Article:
Discussions about religious freedom in Australia should aim to unite the nation rather than divide it, guests at the Australian Catholic University’s sixth Parliamentary Interfaith Breakfast have heard.
Over 160 guests, including around 50 faith leaders and 50 parliamentarians, gathered for the Parliamentary Interfaith Breakfast at the National Press Club in Canberra on 24 November 2022, after a two year hiatus due to the pandemic.
Attorney general Mark Dreyfus gave a speech at the 6th interfaith breakfast event where he spoke about the government’s plan for a religious discrimination bill.
I acknowledge the traditional custodians of the land on which we meet this morning, the Ngunnawal and Ngambri peoples, and pay my respects to elders past and present. I extend that respect to Aboriginal or Torres Strait Islander people here today.
And I reiterate the Government’s commitment to implementing the Uluru Statement from the Heart in full – beginning with a referendum to enshrine an Aboriginal and Torres Strait Islander Voice in the Australian Constitution during this term of Parliament.
When over 90% of Australians voted YES in 1967, campaigners like Pastor Doug Nicholls were instrumental in the success of that referendum. I have no doubt that faith leaders, including many in this room, will play an essential role in persuading our fellow Australians to vote YES to enshrining a Voice in the Constitution.
So, it is heartening to see so many supporters of the Uluru Statement and the referendum on the Voice in this room today, including signatories to the joint resolution signed by representatives from the Anglican Church, Catholic Bishops Conference, National Imams Council, the Sangha Association, the Executive Council of Australian Jewry, the Hindu Council, the National Council of Churches, the Sikh Council and the Uniting Church in May 2022. That joint resolution called on Australia’s political leaders to take bipartisan action to hold a referendum to enshrine an Aboriginal and Torres Strait Islander Voice in the Constitution.
It is a privilege to be here representing the Prime Minister, and I thank the Australian Catholic University for having me.
I would like to acknowledge the many esteemed guests that we have in the room this morning, including representatives of many faiths and the Chancellor and other executives of the ACU.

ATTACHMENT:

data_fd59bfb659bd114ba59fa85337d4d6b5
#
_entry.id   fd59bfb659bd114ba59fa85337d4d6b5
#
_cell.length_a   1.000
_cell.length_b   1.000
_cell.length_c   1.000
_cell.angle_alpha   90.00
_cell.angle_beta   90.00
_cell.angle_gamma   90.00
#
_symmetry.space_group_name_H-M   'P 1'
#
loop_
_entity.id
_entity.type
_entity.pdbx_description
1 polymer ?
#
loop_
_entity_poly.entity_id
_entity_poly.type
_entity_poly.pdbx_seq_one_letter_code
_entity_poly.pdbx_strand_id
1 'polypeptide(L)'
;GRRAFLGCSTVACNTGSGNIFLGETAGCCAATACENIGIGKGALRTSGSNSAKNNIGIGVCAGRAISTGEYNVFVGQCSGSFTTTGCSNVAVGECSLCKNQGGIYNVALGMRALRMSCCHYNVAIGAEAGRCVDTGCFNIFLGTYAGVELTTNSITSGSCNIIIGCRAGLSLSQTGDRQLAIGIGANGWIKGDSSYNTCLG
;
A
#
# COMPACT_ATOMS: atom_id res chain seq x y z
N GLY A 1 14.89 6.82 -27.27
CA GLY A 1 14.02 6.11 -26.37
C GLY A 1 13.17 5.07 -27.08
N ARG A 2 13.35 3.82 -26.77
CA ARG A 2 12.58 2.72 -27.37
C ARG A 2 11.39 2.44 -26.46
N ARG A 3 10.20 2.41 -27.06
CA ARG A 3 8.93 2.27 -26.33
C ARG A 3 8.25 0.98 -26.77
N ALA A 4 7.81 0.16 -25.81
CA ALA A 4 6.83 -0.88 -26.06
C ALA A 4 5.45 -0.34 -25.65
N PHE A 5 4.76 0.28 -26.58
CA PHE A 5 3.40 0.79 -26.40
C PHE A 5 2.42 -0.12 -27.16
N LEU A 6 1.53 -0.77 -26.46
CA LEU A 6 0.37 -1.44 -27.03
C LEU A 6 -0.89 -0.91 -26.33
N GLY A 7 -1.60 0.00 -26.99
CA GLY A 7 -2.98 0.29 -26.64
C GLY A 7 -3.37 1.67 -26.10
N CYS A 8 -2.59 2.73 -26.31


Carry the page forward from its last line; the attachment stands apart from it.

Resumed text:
Today we meet in Canberra but many of us have come here from across Australia.
There are many things I could speak to you about today, but I would like to focus on something that I know will be on the minds of many in this room today.
As everyone in this room knows, faith – and, specifically, the freedom to hold and to practice one’s faith free from discrimination – has been on the national political agenda in recent years.
The previous government got as far as introducing a Religious Discrimination Bill into the Federal Parliament – before abandoning it on the eve of the last federal election after it had passed through the House of Representatives with bipartisan support.
As I said in my second reading speech on the former government’s Religious Discrimination Bill, the idea that it should be unlawful to discriminate against someone in employment, in the provision of services or in other areas of public life on the basis of a person’s religious belief or activity is not, or at least should not be, controversial.
It is already unlawful under the anti-discrimination laws in most states and territories for individuals to be discriminated against on the basis of their religious beliefs or practices – and freedom of thought, conscience and religion or belief is a fundamental human right.
In Opposition, the Australian Labor Party was guided by a number of simple but fundamental principles.
First, as the International Covenant on Civil and Political Rights makes clear, religious organisations and people of faith have the right to act in accordance with the doctrines, beliefs or teachings of their traditions and faith.
Second, my colleagues and I support the extension of the federal anti-discrimination framework to ensure Australians cannot be discriminated against because of their religious beliefs or practises.
And, third, consistent with the International Covenant, any extension of the federal anti-discrimination framework should not remove protections that already exist in the law to protect Australians from other forms of discrimination.
These simple principles will continue to guide us as we work towards implementing the Albanese Government’s commitments to extending anti-discrimination protections to more Australians, including to people of faith and to staff and students in religious schools. As each of you will be aware, those commitments are to:
- prevent discrimination against people of faith, including anti-vilification provisions;
- act to protect all students from discrimination on any grounds; and,
- protect teachers and other staff from discrimination at work, while maintaining the right of religious schools to preference people of their faith in the selection of staff.